Reply
          13. dtgraham April 17, 2016

            “Crickets? I’m not on line on the National Memo all the time.”

            All the time! That was yesterday, I think. I’m not here waiting to respond to your comments every day. I may respond to David Cay Johnston tomorrow, and then (if I do) that’s going to be it until next weekend. That was the case last week.

            Reply
          14. King of America April 17, 2016

            So you were here for four or five hours after I posted that, then. Just like I said.

            Reply
    3. elw April 15, 2016

      I am voting for Bernie in the primary here in California. I am hoping he pulls off a big surprise for the media and actually wins the nomination. If he doesn’t, he still wins because he will be holding in the palm of his hand those millions upon millions of people who have been sending him donations 27 dollars at a time (and yes, I am one of them), which is a lot of power. However, if he does not win, I will give my vote to Hillary – even through I do not support her now. Personally, I like her; I do not like all the baggage that comes with her (30 years of personal attacks from Right), nor do I thinks she is nearly the bad person as her distractors try and make her out to be. However no matter how competent, she has made some bad decisions over the years that have made it easier for the Right to target her. And, honestly I would rather have Bernie’s focus in the White House when it comes to political corruption and the financial schism. To me, there is no reason to accuse either one of political attacks or fight over who is better with follow democrats, because in the end the winner will be our only valid choice against the unacceptable one that will be offered by the GOP. Neither one is the perfect candidate. And, let be truthful, Hillary has been just as guilty of political attacks as Bernie.

      Reply
      1. King of America April 15, 2016

        “Just as guilty”? Strongly disagree.

        Reply
        1. elw April 16, 2016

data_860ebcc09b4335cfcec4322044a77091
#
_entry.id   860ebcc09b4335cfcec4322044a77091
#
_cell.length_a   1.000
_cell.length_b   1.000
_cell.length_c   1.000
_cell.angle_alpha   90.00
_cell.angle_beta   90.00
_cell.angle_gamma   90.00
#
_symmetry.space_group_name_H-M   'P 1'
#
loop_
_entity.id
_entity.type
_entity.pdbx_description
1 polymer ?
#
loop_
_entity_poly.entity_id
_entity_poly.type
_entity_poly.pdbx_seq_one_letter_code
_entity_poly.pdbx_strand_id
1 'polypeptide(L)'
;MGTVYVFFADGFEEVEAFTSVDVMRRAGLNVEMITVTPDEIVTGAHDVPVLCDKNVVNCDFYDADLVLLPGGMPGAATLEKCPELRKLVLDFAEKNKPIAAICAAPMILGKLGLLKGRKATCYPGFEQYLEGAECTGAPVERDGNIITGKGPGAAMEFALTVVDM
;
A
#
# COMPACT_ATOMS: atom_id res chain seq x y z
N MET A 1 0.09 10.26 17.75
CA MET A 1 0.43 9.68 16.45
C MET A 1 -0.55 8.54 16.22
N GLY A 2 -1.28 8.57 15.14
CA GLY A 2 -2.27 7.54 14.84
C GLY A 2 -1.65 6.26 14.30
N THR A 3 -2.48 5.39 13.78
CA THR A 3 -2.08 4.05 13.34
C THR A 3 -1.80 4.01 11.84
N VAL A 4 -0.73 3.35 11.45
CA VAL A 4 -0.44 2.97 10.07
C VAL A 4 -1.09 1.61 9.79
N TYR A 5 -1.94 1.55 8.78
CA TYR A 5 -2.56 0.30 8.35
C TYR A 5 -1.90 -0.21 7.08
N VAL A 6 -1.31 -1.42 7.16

Just because she chooses to be passive-aggressive with her political attacks does not change their meanings. We all knew what it meant when Anderson Cooper directly asked her if she felt Bernie Sanders was qualified to be President and she refused to respond with a yes or a no! It was that lack of response that started the whole thing.

          Reply
          1. King of America April 16, 2016

            What attacks? She has been mild as milk compared to the Sanders campaign.

            Reply
          2. elw April 16, 2016

            Some people do consider passive/aggressive mild, I consider it cowardly. I really do not think the 27,000 people that came to his rally in NY or the people in the last State 8 caucuses and primaries would agree with you assessment of his qualifications.

            Reply
          3. King of America April 16, 2016

            Good news! There were only 6,500 people at his rally.

            Reply
          4. elw April 16, 2016

            Nonsense, why would you lie about something that was televised, has hundred of video of it on the internet and was shown and talked about on dozens of mainstream news reports?

            Reply
          5. King of America April 16, 2016

            I’m not lying. Literally nobody but the Sanders campaign buys that 27K figure. The NYPD estimated there were 6,500 people in the park and around 5,000 nearby (but not actually in the park and hence not at the rally). The highest I’ve seen anyone not employed by Sanders say the combined crowds come to was 15K.

            Not that it makes any difference; he’s behind by double digits in NY, as he always has been.

            Reply
          6. elw April 16, 2016

            The King is not wearing clothes.

            Reply
          7. King of America April 16, 2016

            That sure proves something or other.

            Reply
          8. King of America April 16, 2016

            Also Sanders clearly ISN’T qualified to be President, as his slipshod interviews, his refusal to reign in his supporters, and the poor management of his campaign have amply shown.

            Reply
          9. dtgraham April 17, 2016

            Yeah but you’re fuc*ed in the head, so what do you know?

            Reply
          10. King of America April 17, 2016

            I know that Sanders – the deeply unpopular and inept candidate who has lost the primary in a landslide – is not qualified to be President.

            I hope that helps!

            Reply
  2. King of America April 15, 2016

    It’s worth pointing out that 27,000 is more than twice the NYPD estimate of 11,500 (which itself includes 5K people not actually in the park but simply nearby). I know that campaigns always exaggerate, but I haven’t seen any source claiming a figure remotely as high as this who doesn’t work for the Sanders campaign itself. At best, 15K – a substantial number of whom weren’t actually in the park.

    Reply